Iron overload, a common feature of chronic liver disorders, has been linked with oxidative DNA damage, insulin resistance and liver steatosis, and with triggering of hepatic stellate cells thus inducing liver fibrosis. Recently, a key iron regulatory hormone, hepcidin, was discovered. This hormone has been found to suppress intestinal absorption of iron through its binding to ferroportin. Hepcidin is synthesized in the liver from its precursor protein, prohepcidin.
A research article to be published on April 14, 2010 in the World Journal of Gastroenterology addresses the question as to whether serum prohepcidin levels are associated with HCV infection activity as well as with the efficacy of PEG-interferon/ribavirin therapy. The studied group consisted of 53 chronic hepatitis C patients, who were followed during anti-HCV therapy with pegylated-IFN+ribavirin. Prohepcidin serum concentrations as well as other iron metabolism parameters were measured at many time-points, including baseline, 4th, 12th, 24th and 48th (genotype 1) week of antiviral therapy and 24th week after termination of the treatment (week 72).
The authors found comparable levels of serum prohepcidin in chronic hepatitis C and healthy individuals. Interestingly, baseline prohepcidin was significantly higher in HCV genotype 3a than in HCV-1. This new finding was explained by differences in iron metabolism in patients with genotype 3. Baseline serum prohepcidin in a study by Jaroszewicz et al showed a strong positive correlation with serum ferritin. Moreover, an association between baseline serum prohepcidin and ALT activity was found. The new finding of the study was the association between serum prohepcidin and PEG-IFN/ribavirin efficacy in chronic hepatitis C. The authors demonstrated a statistically significant, gradual decrease of serum prohepcidin which occurred only during successful antiviral treatment in HCV-1 and 3a individuals. In contrast, in non-sustained viral responders the prohepcidin serum concentrations did not change significantly compared to baseline values.
Data obtained by the research group led by Professor R. Flisiak from the Department of Infectious Diseases and Hepatology of Medical University in Bialystok indicate that in situations of liver function impairment, the prohepcidin synthesis as well as activity or expression of converting enzymes might be altered and affect circulating prohepcidin concentrations. Their finding could also suggest HCV interference with hepcidin synthesis at the level of prohormone synthesis or maturation in the liver.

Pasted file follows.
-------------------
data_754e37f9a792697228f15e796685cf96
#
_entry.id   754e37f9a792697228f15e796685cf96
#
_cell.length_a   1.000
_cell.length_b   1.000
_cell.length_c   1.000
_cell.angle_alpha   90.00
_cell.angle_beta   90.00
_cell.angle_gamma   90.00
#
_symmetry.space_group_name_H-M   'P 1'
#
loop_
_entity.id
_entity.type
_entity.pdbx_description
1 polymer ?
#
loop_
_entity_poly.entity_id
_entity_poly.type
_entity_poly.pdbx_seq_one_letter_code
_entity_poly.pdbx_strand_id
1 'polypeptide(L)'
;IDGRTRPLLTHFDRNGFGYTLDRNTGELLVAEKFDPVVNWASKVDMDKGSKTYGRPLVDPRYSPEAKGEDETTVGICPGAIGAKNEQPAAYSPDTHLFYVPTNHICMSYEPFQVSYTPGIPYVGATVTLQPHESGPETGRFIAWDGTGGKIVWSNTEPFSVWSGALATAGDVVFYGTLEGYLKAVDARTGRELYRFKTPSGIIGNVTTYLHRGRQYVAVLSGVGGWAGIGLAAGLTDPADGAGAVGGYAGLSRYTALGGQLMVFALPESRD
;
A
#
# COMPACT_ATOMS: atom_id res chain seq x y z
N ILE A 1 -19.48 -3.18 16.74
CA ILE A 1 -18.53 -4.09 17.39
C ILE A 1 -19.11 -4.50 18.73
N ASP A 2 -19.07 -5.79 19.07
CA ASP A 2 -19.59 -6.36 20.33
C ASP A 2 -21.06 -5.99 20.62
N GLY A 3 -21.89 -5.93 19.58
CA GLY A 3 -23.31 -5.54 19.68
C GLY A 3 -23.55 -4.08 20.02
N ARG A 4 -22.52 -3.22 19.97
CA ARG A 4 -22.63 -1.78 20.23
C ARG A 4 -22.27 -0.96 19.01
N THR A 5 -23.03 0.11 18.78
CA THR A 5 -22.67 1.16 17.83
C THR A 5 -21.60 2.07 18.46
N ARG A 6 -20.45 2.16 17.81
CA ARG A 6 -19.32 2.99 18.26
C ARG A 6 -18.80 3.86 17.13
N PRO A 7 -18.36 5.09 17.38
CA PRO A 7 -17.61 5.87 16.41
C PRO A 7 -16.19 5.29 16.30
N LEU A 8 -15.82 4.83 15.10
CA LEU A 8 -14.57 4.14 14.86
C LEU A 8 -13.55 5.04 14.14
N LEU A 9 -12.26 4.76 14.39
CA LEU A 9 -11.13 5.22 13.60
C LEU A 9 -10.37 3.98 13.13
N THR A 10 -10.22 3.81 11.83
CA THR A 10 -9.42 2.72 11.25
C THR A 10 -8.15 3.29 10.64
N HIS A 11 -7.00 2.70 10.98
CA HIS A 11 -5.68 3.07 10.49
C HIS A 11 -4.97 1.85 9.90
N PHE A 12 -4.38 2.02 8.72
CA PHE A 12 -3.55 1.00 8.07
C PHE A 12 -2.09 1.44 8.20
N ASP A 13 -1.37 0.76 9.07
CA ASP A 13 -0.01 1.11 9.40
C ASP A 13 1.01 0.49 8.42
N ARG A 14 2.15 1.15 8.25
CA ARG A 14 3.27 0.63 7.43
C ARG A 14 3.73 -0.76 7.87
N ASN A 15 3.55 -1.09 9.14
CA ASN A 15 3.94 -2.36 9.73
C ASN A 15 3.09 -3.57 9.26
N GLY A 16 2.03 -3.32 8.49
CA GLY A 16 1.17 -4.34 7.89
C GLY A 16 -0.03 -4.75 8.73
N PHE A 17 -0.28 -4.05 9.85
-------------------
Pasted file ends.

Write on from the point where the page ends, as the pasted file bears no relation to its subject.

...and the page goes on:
Reference: Jaroszewicz J, Rogalska M, Flisiak I, Flisiak R. Successful antiviral
therapy is associated with a decrease of serum prohepcidicin in chronic hepatitis C. World J Gastroenterol 2010; 16(14): 1747-1752
Correspondence to: Robert Flisiak, Professor, Department of Infectious Diseases and Hepatology, Medical University of Bialystok, Zurawia Str 14, Bialystok 15-540, Poland. firstname.lastname@example.org
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About World Journal of Gastroenterology
World Journal of Gastroenterology (WJG), a leading international journal in gastroenterology and hepatology, has established a reputation for publishing first class research on esophageal cancer, gastric cancer, liver cancer, viral hepatitis, colorectal cancer, and H. pylori infection and provides a forum for both clinicians and scientists. WJG has been indexed and abstracted in Current Contents/Clinical Medicine, Science Citation Index Expanded (also known as SciSearch) and Journal Citation Reports/Science Edition, Index Medicus, MEDLINE and PubMed, Chemical Abstracts, EMBASE/Excerpta Medica, Abstracts Journals, Nature Clinical Practice Gastroenterology and Hepatology, CAB Abstracts and Global Health. ISI JCR 2008 IF: 2.081. WJG is a weekly journal published by WJG Press. The publication dates are the 7th, 14th, 21st, and 28th day of every month. WJG is supported by The National Natural Science Foundation of China, No. 30224801 and No. 30424812, and was founded with the name of China National Journal of New Gastroenterology on October 1, 1995, and renamed WJG on January 25, 1998.
About The WJG Press
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